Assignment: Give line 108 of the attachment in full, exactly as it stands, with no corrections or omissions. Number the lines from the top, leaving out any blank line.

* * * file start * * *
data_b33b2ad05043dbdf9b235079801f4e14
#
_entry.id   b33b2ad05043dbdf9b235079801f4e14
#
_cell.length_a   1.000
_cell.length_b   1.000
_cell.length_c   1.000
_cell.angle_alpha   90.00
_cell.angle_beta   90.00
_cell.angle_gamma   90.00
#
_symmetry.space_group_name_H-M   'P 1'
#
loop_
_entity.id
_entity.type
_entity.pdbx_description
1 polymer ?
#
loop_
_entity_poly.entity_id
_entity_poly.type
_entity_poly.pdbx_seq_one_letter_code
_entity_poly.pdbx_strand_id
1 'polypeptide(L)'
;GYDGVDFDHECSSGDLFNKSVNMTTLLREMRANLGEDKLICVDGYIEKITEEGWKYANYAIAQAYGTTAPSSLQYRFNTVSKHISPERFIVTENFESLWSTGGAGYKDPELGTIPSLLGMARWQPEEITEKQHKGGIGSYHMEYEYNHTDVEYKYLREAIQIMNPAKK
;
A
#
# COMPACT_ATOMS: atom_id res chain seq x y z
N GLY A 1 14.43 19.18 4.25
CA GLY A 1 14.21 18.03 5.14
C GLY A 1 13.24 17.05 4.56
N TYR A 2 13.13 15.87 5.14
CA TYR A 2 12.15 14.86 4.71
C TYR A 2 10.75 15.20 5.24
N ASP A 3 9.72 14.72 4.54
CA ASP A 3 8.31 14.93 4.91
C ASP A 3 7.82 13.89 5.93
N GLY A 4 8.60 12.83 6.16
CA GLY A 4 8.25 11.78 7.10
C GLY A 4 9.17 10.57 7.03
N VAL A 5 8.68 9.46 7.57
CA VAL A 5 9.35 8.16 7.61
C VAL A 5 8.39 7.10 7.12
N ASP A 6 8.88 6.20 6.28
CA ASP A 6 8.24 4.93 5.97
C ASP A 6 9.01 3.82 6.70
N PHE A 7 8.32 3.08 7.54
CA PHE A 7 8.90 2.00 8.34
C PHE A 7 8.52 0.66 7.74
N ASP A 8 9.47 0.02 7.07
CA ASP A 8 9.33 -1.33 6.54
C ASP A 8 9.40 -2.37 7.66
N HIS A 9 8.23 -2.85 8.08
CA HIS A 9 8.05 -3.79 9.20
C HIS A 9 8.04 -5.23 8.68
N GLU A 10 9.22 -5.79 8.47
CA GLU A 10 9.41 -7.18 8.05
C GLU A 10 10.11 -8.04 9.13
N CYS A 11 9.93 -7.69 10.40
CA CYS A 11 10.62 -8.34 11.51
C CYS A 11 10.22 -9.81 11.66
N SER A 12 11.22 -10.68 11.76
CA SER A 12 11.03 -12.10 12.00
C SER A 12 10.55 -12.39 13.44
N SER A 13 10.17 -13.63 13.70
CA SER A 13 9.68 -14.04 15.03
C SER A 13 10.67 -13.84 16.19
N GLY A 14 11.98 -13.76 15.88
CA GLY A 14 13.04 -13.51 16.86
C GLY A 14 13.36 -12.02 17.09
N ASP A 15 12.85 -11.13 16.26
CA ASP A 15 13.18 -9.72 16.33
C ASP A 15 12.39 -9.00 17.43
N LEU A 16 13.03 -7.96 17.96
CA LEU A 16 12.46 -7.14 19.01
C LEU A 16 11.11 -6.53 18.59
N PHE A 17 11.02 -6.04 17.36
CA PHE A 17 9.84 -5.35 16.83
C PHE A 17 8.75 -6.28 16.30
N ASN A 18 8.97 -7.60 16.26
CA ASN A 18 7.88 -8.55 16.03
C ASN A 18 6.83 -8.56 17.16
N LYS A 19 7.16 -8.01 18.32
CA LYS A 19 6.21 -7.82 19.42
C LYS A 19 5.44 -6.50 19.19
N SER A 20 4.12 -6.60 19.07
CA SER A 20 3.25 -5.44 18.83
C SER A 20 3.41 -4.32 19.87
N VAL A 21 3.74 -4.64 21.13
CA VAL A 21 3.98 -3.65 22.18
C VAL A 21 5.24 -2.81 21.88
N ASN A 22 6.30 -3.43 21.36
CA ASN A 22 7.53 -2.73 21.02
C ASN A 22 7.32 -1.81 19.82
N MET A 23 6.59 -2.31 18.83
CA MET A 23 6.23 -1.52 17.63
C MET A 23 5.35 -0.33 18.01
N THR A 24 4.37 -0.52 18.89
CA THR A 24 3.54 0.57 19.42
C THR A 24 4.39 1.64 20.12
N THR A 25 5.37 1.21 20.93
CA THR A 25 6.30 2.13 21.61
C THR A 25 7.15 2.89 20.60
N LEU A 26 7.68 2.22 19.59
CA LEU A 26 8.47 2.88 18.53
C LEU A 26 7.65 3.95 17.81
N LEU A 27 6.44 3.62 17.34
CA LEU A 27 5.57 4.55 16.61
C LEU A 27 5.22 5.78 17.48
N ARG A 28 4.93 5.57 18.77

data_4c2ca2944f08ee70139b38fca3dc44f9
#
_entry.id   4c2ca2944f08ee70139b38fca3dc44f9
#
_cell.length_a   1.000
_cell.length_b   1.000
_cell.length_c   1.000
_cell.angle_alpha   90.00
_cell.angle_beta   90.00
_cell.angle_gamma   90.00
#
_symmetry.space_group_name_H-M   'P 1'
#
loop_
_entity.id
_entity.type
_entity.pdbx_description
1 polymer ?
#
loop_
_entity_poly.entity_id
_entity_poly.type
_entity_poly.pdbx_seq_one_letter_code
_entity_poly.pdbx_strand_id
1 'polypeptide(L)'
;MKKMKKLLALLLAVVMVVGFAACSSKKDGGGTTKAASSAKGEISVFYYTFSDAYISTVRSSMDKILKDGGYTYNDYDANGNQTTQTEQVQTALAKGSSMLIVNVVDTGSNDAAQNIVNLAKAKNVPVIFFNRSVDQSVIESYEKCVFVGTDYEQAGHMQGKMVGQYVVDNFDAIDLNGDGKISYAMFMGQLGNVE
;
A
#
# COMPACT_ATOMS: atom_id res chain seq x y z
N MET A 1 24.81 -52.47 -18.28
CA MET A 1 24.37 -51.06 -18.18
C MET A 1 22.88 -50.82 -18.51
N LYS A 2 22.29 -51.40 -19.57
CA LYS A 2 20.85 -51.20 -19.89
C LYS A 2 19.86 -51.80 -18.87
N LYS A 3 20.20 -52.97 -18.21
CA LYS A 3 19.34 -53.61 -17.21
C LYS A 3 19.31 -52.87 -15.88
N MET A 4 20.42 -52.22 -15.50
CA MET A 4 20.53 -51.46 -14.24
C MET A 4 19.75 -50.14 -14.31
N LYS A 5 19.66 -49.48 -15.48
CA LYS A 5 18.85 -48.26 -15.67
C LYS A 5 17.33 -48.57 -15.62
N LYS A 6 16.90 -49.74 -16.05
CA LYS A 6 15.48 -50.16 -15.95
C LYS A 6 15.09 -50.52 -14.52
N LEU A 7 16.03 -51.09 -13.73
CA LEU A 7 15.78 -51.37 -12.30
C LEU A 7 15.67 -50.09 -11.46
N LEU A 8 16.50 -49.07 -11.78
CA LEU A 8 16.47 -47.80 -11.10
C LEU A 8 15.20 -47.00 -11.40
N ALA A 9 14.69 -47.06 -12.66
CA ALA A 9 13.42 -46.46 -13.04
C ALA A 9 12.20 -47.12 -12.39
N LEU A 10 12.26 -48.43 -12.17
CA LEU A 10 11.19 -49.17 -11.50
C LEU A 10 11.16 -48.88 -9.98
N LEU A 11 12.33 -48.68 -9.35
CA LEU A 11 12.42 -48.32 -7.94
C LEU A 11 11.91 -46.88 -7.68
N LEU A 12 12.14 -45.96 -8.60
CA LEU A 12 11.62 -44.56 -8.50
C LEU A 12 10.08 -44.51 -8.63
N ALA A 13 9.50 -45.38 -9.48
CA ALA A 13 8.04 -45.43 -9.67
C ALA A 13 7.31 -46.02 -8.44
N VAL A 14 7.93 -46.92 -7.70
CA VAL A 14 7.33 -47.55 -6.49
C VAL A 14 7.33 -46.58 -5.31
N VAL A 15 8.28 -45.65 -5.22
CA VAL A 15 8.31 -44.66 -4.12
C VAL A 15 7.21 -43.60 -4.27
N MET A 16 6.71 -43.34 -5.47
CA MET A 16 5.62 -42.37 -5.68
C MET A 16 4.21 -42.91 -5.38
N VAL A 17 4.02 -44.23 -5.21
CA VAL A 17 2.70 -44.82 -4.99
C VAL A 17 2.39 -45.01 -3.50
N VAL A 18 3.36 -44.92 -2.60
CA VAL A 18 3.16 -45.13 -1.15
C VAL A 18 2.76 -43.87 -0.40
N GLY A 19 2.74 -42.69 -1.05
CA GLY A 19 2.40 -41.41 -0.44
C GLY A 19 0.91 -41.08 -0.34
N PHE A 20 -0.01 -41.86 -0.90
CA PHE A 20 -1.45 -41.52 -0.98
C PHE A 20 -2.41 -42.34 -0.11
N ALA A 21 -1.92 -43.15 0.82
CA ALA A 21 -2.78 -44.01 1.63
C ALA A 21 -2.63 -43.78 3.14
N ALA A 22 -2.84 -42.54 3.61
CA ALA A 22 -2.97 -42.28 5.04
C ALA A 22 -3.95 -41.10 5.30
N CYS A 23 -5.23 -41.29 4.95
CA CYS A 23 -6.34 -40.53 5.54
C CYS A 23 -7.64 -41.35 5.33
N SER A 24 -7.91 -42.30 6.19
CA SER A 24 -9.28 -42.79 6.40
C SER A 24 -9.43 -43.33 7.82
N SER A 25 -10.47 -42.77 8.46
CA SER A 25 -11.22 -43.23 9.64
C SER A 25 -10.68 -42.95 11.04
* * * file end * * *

C LEU A 26 7.65 3.95 17.81